The Sinn Fein party of Northern Ireland, in favor of the unification of that British province with the Republic of Ireland, promised on Saturday to start a "new era" with his more than probable victory in the regional elections, although in order to govern he will have to overcome the threat of political paralysis.

The slow scrutiny of the elections that were held on Thursday to appoint the 90 legislators of the regional assembly gave Sinn Fein a slight advantage over the Democratic Unionist Party (DUP), in favor of keeping Northern Ireland within the monarchy British.

In Belfast, the count so far gives Sinn Fein 27 of the 88 declared seats, against 24 for the DUP. But Sinn Fein has already won more first-preference votes (29% to 21.3% for the DUP), making it Northern Ireland’s biggest party, and a turnaround is ruled out.

"It seems that Sinn Fein is emerging as the first party" Northern Irish, DUP leader Jeffrey Donaldson admitted.

This would be the first time that the Republican Party heads the regional parliament since the partition of the island in 1921.

"This is a defining moment for our politics and our people"said Michelle O’Neill, the leader of Sinn Fein, a former IRA political arm.

"I will bring inclusive leadership that celebrates diversity and ensures rights and equality for those who have been excluded, discriminated against, or ignored in the past."he added.

risk of paralysis
The victory would propel O’Neill to the position of head of the local government.

But the Good Friday peace deal, which in 1998 ended three decades of bloody conflict between Catholic Republicans and Protestant Unionists, establishes a power-sharing between the two camps.

However, the negotiations are announced to be difficult, given that the unionists refuse to integrate the cabinet while the customs controls between the island and the rest of the United Kingdom, established by the Brexit agreements, persist.

In the eyes of the unionists, these controls threaten the unity of the country, made up of four nations, three of them (England, Scotland and Wales) located on the island of Great Britain and the other on Ireland.

The crisis in Northern Ireland loomed again in February with the resignation of the unionist head of government Paul Givan, precisely in disagreement with the customs rules of Brexit.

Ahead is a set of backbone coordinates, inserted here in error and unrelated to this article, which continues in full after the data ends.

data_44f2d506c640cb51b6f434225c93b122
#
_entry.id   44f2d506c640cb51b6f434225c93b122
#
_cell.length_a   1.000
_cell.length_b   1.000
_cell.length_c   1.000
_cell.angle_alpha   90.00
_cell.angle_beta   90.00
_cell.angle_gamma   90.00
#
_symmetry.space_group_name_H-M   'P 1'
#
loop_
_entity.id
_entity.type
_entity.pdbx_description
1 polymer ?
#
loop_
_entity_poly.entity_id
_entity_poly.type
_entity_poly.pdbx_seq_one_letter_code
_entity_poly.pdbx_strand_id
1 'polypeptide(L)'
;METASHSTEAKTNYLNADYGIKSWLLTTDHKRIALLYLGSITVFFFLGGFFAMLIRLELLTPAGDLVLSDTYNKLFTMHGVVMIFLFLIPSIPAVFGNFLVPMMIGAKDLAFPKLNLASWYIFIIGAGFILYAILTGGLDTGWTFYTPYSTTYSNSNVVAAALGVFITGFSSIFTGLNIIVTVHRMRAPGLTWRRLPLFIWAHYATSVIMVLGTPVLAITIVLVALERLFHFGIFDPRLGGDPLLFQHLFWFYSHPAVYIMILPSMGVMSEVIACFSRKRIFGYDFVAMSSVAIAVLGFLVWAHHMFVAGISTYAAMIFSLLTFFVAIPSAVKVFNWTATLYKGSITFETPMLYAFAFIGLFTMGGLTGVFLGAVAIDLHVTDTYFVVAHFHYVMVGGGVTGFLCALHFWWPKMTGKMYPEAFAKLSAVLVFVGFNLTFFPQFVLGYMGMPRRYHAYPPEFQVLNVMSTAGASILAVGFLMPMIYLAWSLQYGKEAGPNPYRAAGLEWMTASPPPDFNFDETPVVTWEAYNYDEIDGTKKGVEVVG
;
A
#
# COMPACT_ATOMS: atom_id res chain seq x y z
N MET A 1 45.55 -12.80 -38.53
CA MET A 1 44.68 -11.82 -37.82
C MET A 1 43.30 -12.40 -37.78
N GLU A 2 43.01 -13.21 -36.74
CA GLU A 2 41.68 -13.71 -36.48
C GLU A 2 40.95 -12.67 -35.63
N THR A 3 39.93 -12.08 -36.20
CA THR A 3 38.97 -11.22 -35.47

Another DUP leader, Edwin Poots, warned that negotiations could take "weeks, hopefully, even months".

O’Neill, who focused his campaign on economic and social issues, called on unionists to engage in a "healthy debate" and estimated that the priority of the new Executive should be the fight against the sharp rise in the cost of living.

In a statement, Ireland’s Note Minister Brandon Lewis called on all parties to form "sooner" an executive "fully functional".

The Irish Prime Minister, Micheal Martin, stressed that it was up to "all political parties and MPs (…) serve the interests of all people in Northern Ireland".

"Sinn Fein’s success is due to the weakness of unionism in a period of great change in the UK due to Brexit, but it does not represent a radical change of opinion in Northern Ireland in favor of reunification" with the Republic of Ireland, Katy Hayward, a political scientist at Queen’s University Belfast, told AFP.

Setbacks for Boris Johnson
Elsewhere in the UK, local elections marked a severe setback for British Prime Minister Boris Johnson’s Conservative Party, hit by the lockdown party scandal and rising prices.

The "Tories" they lost hundreds of seats and a dozen councils to the Labor Party, which gained control of the highly symbolic borough of Westminster, the seat of British political power, for the first time since its creation in 1964.

The centrist Liberal Democrat Party and the environmentalist Green Party also took several of the seats lost by the Conservatives.

In Wales, Labor remained in first place.

And in Scotland, the centre-left pro-independence Scottish National Party (SNP) gained strength, with Labor taking second place from the Conservatives.

Johnson, 57, scored a resounding victory when he came to power in 2019 promising to break years of political deadlock and get Brexit off the ground.

But this week’s results run the risk of reviving the internal rebellion of the Conservative Party, where some deputies contemplated the possibility of a motion of censure a few months ago.

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